Tuesday, August 4, 2009

൯ MANFRED MANN, 54321|Do Wah Diddy|If You Gotta Go Go Now|Sha La La|Pretty Flamingo|Mighty Quinn|HaHa Said The Clown|Blinded By The Light|

Manfred Mann were a British beat, rhythm and blues and pop band of the 1960s, named after their South African keyboard player and founder, who later led the successful 1970s follow-on group Manfred Mann's Earth Band. The Mann-Hugg Blues Brothers (as the band were originally called) were formed in London in December 1962 by keyboard player Manfred Mann and drummer/vibes player Mike Hugg. Born out of the British blues boom then sweeping London's clubs (which also spawned the Rolling Stones and the Yardbirds), the band was completed by Mike Vickers on lead guitar, Dave Richmond on bass, and Paul Jones fronting as lead vocalist and harmonica player; by this point, they had changed their name into Manfred Mann & The Manfreds.

In 1964, the group was asked to provide a new theme tune for the ITV pop music TV series Ready Steady Go!. They responded with the energetic "5-4-3-2-1" which, with the help of weekly TV exposure, rose to No. 5 in the UK charts. After a further self-penned hit ("Hubble Bubble (Toil And Trouble)") the band struck gold with "Do Wah Diddy Diddy", a cover of a minor hit earlier that year by the Exciters. The track, reached the top of both the UK, Canadian, and U.S. charts (The Exciters version had only charted #78 in the U.S.).

During 1965, the group continued to have hits with both self-penned and cover material, their sound increasingly moving away from the blues-based music of their early years to a highly successful pop-soul hybrid. They also reached No.2 in the UK with the controversial "If You Gotta Go, Go Now", which was banned or edited by a number of TV and radio stations. They also hit No. 3 in the UK with the single "Sha La La", which also reached No. 12 in the U.S. and Canada.

Jones stayed with the band for one more year, (long enough to play bass on the band's second UK No.1 single "Pretty Flamingo") (#2 in Canada). Jones was eventually replaced by Mike d'Abo - among those on the shortlist was Rod Stewart - and this was one of the few occasions when a band has successfully swapped lead singers and remained at the top.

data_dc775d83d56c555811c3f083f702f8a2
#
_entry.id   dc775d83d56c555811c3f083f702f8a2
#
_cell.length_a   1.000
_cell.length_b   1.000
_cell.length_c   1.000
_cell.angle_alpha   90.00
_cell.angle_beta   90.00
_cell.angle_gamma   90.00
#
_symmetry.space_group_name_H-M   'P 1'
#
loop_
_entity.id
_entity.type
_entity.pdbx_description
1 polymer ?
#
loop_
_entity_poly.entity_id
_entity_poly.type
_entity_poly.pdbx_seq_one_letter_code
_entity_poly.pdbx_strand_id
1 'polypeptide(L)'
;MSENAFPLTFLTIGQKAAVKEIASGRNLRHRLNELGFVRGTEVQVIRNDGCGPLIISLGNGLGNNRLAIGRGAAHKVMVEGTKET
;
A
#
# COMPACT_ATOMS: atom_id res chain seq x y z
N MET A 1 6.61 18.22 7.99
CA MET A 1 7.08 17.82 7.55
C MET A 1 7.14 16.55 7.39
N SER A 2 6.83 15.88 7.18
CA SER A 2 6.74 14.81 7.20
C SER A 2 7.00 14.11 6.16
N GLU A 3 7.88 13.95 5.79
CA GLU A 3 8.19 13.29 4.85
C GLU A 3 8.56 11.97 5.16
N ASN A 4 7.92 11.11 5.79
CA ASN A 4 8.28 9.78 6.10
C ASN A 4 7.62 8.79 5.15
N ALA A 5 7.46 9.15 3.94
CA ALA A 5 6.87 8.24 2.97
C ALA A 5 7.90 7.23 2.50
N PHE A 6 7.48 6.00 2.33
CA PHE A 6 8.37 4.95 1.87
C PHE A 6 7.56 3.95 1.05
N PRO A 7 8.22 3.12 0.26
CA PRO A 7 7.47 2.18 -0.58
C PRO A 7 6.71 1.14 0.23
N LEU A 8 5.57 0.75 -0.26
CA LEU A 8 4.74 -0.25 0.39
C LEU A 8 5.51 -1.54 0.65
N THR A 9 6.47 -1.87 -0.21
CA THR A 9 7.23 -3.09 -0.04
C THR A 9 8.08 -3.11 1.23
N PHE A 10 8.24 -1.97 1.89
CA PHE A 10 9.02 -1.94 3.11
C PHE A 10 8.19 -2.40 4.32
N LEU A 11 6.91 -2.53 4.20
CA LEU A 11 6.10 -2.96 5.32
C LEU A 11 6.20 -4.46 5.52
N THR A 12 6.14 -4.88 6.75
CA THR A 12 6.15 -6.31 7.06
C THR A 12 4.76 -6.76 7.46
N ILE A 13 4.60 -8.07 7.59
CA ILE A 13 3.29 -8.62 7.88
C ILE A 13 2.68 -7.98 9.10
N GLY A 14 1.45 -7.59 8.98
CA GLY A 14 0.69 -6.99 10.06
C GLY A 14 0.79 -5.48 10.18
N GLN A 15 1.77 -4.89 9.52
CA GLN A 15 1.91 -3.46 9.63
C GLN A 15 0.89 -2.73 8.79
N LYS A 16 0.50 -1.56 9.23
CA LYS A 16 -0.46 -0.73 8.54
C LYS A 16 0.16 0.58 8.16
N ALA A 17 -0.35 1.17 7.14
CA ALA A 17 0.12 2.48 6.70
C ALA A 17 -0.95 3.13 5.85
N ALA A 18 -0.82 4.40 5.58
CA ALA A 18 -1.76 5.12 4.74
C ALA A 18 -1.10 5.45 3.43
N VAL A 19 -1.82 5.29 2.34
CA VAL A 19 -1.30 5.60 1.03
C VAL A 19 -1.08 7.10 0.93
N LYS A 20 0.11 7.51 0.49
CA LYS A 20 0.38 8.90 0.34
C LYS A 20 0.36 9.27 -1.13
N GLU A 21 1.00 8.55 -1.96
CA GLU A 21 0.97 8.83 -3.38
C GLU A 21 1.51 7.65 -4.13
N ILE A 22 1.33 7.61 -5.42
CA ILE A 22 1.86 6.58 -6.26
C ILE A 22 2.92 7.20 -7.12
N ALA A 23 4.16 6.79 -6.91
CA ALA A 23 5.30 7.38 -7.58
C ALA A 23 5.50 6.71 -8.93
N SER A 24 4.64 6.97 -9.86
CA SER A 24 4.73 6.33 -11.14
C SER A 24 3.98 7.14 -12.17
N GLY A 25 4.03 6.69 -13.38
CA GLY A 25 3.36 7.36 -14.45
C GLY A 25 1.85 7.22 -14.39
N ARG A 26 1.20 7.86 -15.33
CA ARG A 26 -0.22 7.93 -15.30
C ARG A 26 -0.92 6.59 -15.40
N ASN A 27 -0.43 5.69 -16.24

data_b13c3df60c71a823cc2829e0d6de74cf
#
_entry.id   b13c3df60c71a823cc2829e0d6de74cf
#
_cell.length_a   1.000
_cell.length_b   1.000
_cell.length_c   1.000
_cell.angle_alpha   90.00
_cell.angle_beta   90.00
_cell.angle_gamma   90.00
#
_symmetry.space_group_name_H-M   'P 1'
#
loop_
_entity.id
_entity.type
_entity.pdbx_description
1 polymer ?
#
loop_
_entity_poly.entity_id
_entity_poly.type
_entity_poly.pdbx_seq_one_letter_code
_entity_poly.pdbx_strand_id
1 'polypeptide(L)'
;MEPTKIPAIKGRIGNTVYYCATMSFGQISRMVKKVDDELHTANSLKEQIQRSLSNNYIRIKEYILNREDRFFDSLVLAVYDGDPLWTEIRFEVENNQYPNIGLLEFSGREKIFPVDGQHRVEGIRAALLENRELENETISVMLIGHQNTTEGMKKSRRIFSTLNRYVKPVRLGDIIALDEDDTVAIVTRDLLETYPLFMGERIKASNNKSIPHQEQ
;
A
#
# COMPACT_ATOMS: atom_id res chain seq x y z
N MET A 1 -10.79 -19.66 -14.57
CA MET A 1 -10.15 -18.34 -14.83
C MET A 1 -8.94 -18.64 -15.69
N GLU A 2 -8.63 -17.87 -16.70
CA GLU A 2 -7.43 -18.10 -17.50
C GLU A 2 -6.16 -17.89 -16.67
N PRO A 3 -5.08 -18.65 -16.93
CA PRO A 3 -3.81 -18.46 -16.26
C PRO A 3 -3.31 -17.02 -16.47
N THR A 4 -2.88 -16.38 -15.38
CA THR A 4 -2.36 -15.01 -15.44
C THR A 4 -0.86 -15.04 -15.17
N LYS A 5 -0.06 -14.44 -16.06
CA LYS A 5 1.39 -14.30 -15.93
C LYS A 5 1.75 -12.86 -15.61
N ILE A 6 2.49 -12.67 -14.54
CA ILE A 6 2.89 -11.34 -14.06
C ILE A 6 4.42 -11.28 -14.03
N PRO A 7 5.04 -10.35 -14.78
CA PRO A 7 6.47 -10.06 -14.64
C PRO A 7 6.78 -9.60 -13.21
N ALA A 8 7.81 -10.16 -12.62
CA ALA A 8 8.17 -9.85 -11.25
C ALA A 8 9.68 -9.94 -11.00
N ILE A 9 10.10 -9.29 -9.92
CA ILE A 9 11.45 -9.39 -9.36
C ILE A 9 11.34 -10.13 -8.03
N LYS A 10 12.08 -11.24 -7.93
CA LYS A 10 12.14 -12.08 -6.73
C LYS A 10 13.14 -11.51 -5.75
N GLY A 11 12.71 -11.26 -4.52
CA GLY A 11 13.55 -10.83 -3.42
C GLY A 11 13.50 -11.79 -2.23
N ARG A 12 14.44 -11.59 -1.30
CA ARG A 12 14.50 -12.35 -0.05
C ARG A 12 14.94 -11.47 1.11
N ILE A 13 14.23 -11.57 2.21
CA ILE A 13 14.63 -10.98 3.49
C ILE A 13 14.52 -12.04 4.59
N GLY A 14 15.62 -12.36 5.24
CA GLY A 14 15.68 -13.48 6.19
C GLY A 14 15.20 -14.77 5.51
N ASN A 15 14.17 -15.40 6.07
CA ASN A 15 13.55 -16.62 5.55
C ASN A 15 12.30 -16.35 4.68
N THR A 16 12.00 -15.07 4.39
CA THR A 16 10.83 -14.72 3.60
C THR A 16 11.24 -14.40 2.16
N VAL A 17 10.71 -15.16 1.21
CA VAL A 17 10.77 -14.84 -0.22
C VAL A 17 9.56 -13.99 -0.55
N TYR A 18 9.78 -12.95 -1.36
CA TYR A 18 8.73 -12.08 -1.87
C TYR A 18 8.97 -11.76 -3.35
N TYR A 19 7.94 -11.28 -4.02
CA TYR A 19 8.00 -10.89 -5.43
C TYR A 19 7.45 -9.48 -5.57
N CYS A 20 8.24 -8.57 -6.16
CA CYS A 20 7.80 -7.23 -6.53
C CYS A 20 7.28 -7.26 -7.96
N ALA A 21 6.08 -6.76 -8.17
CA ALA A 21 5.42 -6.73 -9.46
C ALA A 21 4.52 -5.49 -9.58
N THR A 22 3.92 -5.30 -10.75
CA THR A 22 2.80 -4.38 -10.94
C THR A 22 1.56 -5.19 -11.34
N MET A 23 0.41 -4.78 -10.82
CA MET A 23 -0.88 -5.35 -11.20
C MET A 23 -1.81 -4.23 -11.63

With d'Abo as vocalist, the group pursued a softer acoustic pop sound, with a tinge of Dylanesque social comment and surrealism in the lyrics. Their first Fontana Records single was another Dylan cover, "Just Like A Woman". Chart success was uneven for a while, with "Semi-Detached, Suburban Mr James" and "Ha Ha Said The Clown" both going Top 5, but an instrumental "Sweet Pea" only No. 36 and "So Long Dad" missing the Top 50 altogether. However they scored a third No. 1 in 1968 with yet another Dylan song, "Mighty Quinn" (#3 in Canada).

Frustrated with the limitations and image of being seen purely as a hit singles band (their last two albums failed to chart), the group split in 1969, while their final hit, "Ragamuffin Man", was in the Top 10.

Mann went on to write advertising jingles after the group's demise, but still continued to work in the group format. Initially he formed Manfred Mann Chapter Three (with Mike Hugg), an experimental jazz rock band, described by Mann as an over-reaction to the hit factory of the Manfred Mann group. This was, however, short lived and by 1971 they had disbanded and Mann had formed a new group, Manfred Mann's Earth Band.

This group had a UK top 10 hit in summer 1976 and No 1 Billboard Hit in February of 1977, a cover of Bruce Springsteen's "Blinded by the Light". In the 1990s, most of the original 1960s line-up reformed as The Manfreds, minus Manfred Mann himself (hence the name), playing most of the old 1960s hits and a few jazz instrumentals, sometimes with both Paul Jones and Mike d'Abo fronting the line-up. [wikipedia]


Tricia said...

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CheaHS@n said...

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